What is a Document Management System?
A Document Management System (also referred to as a DMS) simply means a computer based program that helps an organization manage documents. This computer based program can be seen by the end users as a web application (a website) where users can manage these documents. This DMS web app could be hosted on-premise of the organization or in the cloud. Alternatively there are DMSs that can be installed on to the computers, however, they are rarely found these days.
Adding, organizing, updating, archiving and searching are the main high level functions of a DMS. Think of the physical way of managing documents in an organization. Tons paper documents are created and used. Searching, sorting, archiving and longevity of documents is really a challenge and expensive. A DMS makes it easy and efficient.
A DMS is a much better digital version of a paper document process and archive. It removes many disadvantages you find in a physical paper based system. With a DMS, an organization’s digital documents can be managed centrally. Security of documents can be guaranteed by setting proper access controls to documents by persons or teams.
The purpose of a DMS is not just to digitize existing paper documents, but also to reduce the use of paper documents by enabling end users to create and manage digital documents.
Most sought out features of a DMS for companies in Sri Lanka are as follows,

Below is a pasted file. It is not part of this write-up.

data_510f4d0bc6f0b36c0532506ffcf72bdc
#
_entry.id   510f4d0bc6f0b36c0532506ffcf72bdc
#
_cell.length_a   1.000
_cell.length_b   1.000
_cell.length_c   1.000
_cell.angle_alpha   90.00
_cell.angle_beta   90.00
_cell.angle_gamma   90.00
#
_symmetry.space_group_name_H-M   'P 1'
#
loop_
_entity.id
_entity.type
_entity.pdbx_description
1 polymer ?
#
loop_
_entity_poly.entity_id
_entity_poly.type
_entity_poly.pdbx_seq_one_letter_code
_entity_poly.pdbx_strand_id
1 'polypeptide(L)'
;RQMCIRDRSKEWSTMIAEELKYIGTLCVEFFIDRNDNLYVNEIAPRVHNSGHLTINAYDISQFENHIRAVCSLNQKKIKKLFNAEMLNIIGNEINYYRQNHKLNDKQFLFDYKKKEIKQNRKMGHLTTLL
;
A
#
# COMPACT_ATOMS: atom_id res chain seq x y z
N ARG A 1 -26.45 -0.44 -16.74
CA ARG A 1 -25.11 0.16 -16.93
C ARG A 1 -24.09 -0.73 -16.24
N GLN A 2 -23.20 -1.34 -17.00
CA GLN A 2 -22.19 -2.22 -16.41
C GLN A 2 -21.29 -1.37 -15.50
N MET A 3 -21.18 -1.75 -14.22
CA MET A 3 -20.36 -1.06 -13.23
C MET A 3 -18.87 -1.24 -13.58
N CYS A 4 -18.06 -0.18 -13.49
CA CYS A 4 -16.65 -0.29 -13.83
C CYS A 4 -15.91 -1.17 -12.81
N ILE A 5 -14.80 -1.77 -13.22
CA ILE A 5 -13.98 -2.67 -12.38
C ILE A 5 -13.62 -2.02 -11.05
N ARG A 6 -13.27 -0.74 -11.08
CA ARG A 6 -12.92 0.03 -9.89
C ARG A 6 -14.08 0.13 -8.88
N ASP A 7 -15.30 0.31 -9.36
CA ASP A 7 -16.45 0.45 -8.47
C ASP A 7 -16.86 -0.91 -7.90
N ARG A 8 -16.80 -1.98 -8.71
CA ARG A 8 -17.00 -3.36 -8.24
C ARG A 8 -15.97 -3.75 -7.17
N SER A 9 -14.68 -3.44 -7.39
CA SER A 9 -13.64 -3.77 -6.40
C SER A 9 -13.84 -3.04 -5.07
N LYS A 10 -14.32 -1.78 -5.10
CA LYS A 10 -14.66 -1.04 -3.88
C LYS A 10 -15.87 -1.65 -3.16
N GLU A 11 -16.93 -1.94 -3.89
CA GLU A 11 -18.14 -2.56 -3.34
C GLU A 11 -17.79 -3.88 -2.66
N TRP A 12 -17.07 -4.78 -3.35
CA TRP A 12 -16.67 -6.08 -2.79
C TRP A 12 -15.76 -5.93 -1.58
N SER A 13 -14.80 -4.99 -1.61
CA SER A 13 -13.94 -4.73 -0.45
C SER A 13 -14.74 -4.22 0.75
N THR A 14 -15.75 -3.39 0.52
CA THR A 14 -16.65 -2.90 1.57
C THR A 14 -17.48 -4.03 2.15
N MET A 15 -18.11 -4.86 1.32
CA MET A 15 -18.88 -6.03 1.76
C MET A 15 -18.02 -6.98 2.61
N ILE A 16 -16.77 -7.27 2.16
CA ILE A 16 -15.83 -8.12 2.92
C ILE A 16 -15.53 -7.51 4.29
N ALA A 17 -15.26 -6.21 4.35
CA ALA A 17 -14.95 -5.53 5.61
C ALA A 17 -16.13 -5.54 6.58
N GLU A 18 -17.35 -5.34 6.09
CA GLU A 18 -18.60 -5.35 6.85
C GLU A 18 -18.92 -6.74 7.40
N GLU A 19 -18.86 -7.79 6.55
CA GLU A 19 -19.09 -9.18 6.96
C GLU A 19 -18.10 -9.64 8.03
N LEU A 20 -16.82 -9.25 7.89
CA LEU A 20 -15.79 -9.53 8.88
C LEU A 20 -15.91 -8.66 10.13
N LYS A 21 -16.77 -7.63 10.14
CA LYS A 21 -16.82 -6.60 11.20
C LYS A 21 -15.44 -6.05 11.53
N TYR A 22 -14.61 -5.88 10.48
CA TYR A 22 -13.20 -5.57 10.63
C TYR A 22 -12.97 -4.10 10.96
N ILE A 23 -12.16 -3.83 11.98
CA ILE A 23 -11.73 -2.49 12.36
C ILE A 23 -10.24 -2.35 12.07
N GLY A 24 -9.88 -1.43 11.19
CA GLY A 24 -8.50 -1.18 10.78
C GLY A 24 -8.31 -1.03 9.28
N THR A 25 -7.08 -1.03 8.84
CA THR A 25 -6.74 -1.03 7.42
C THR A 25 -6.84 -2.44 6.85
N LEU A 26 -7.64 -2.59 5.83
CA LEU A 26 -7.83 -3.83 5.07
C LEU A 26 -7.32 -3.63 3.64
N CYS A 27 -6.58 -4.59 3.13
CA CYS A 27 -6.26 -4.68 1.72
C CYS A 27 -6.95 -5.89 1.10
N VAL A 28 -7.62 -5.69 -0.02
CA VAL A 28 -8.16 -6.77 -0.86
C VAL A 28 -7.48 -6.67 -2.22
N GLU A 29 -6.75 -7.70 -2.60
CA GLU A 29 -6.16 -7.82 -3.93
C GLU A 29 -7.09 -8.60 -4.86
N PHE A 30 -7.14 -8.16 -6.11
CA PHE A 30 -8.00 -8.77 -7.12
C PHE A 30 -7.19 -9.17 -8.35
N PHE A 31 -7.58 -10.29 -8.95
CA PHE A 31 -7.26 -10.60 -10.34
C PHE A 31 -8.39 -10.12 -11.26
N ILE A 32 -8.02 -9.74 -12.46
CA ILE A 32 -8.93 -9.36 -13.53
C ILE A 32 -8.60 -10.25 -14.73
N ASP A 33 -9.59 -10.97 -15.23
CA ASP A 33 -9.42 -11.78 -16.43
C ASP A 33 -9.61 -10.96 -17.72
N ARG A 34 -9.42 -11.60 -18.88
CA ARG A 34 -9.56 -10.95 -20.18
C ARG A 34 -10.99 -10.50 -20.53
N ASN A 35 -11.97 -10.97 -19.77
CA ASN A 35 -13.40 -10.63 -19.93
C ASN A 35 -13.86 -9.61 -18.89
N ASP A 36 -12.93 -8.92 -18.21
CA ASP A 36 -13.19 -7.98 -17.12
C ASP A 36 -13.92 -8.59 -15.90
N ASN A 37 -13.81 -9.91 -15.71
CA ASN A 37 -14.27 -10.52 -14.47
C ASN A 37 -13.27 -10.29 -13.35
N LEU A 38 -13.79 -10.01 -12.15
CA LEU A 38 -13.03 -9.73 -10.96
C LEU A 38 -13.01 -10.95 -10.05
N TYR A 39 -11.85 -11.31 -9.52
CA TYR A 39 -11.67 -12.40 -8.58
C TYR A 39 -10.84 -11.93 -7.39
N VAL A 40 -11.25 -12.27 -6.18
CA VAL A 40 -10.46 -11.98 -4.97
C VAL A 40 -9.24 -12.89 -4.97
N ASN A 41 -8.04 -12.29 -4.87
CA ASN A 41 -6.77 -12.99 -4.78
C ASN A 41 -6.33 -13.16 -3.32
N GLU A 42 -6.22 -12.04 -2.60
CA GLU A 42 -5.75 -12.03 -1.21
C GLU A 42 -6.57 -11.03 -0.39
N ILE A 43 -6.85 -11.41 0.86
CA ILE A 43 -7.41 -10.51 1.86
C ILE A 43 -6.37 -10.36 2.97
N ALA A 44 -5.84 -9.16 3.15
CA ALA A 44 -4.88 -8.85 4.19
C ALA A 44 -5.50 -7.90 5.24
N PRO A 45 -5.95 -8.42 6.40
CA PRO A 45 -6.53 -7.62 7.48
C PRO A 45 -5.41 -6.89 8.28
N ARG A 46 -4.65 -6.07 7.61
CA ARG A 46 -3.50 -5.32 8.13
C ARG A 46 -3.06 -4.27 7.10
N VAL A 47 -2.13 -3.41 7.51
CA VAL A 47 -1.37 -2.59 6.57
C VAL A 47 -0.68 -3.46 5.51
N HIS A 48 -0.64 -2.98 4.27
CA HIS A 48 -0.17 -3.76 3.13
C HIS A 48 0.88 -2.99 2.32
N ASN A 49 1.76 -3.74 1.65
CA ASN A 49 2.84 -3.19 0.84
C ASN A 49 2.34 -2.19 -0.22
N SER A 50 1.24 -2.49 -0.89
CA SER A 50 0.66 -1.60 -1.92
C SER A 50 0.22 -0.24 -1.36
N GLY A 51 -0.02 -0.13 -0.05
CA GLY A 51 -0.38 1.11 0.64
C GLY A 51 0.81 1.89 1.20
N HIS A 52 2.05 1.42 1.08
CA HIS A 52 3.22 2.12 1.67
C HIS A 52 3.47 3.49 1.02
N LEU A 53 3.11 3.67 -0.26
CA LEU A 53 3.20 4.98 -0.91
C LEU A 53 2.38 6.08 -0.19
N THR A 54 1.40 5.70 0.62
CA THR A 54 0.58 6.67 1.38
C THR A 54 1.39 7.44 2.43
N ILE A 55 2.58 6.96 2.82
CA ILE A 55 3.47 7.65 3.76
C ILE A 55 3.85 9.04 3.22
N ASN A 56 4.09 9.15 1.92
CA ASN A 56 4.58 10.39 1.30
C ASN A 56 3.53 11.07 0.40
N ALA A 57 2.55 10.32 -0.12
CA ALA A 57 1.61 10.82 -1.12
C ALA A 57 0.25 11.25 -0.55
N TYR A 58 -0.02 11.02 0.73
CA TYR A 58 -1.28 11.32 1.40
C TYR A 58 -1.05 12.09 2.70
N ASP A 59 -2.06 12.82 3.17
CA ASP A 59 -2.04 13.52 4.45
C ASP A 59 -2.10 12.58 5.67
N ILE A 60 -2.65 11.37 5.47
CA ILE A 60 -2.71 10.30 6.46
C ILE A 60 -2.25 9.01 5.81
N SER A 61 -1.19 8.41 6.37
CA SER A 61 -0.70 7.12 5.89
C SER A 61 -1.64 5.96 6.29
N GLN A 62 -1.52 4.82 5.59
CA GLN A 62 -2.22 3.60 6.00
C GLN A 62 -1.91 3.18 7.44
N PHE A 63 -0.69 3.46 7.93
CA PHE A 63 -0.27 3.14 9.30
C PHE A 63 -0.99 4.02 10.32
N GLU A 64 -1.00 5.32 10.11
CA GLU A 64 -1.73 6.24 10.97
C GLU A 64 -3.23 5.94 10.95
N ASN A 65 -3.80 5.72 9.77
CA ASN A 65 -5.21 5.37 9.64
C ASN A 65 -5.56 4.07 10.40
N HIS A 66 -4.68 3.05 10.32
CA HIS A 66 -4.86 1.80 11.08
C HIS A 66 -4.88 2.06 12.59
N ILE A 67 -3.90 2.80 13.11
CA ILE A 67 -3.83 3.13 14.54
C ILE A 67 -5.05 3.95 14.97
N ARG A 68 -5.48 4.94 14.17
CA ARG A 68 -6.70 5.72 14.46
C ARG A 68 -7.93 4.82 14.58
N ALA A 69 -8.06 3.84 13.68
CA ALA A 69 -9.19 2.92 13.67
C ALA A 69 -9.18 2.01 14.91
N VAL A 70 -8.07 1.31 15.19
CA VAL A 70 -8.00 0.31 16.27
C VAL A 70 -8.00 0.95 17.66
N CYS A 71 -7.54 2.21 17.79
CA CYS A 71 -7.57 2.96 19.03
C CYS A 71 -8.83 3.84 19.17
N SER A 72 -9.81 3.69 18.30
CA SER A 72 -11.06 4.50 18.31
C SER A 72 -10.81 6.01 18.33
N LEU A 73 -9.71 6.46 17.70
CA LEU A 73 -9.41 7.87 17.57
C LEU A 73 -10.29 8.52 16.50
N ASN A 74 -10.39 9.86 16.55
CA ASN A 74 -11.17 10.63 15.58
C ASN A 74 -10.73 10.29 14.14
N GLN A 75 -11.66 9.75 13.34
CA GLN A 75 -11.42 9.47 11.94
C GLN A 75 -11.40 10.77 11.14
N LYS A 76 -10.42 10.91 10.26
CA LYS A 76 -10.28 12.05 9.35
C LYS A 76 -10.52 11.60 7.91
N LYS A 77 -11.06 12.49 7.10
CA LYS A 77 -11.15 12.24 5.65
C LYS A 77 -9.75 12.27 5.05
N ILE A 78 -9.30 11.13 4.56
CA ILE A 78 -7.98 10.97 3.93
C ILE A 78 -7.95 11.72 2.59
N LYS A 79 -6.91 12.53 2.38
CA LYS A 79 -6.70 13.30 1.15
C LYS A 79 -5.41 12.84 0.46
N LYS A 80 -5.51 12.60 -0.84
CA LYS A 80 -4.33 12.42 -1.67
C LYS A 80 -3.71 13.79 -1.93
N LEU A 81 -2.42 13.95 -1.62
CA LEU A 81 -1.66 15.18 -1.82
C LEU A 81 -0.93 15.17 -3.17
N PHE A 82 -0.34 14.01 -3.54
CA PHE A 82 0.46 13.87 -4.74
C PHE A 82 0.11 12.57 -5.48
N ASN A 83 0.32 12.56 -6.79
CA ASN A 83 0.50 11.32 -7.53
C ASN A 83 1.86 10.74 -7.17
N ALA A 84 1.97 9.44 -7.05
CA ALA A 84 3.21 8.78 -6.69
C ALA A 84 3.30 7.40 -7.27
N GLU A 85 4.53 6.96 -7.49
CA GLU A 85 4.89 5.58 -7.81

Metadata is there for each document and it helps quick search/filter of documents.
Helps upload scanned documents to the DMS. These uploaded documents can be sent through an OCR (Optical Character Recognition) to convert these docs to machine readable text so that for example text searches within a document can easily be performed.
Documents are arranged in a structured manner such as a folder hierarchy. For example, a separate area can be created for each department of an organization. When indexed, classification and search of documents based on metadata is easy.
This is a powerful feature. Compared to paper based systems, as an example DMSs allow retrieval of documents through simple searches of document name or metadata.
This allows check-in/out of documents by users. Maintains a historical list of versions of the changes to the document. This allows retrieving an old version of a document very easily.
This means, a document’s lifecycle can be tracked with changes, reviews or approvals. An organization can have multiple different document workflows. Users can be assigned at each stage of the workflow for specific actions such as approval.
Keeps the full history of the document changes from the creation of the document. It contains info such as who, did which changes at what time. Unlike paper document management, with an audit trail, an organization can properly audit the document history
Many companies now in the process of their IT infrastructure in to the cloud. So, Cloud availability is an important feature of a DMS.
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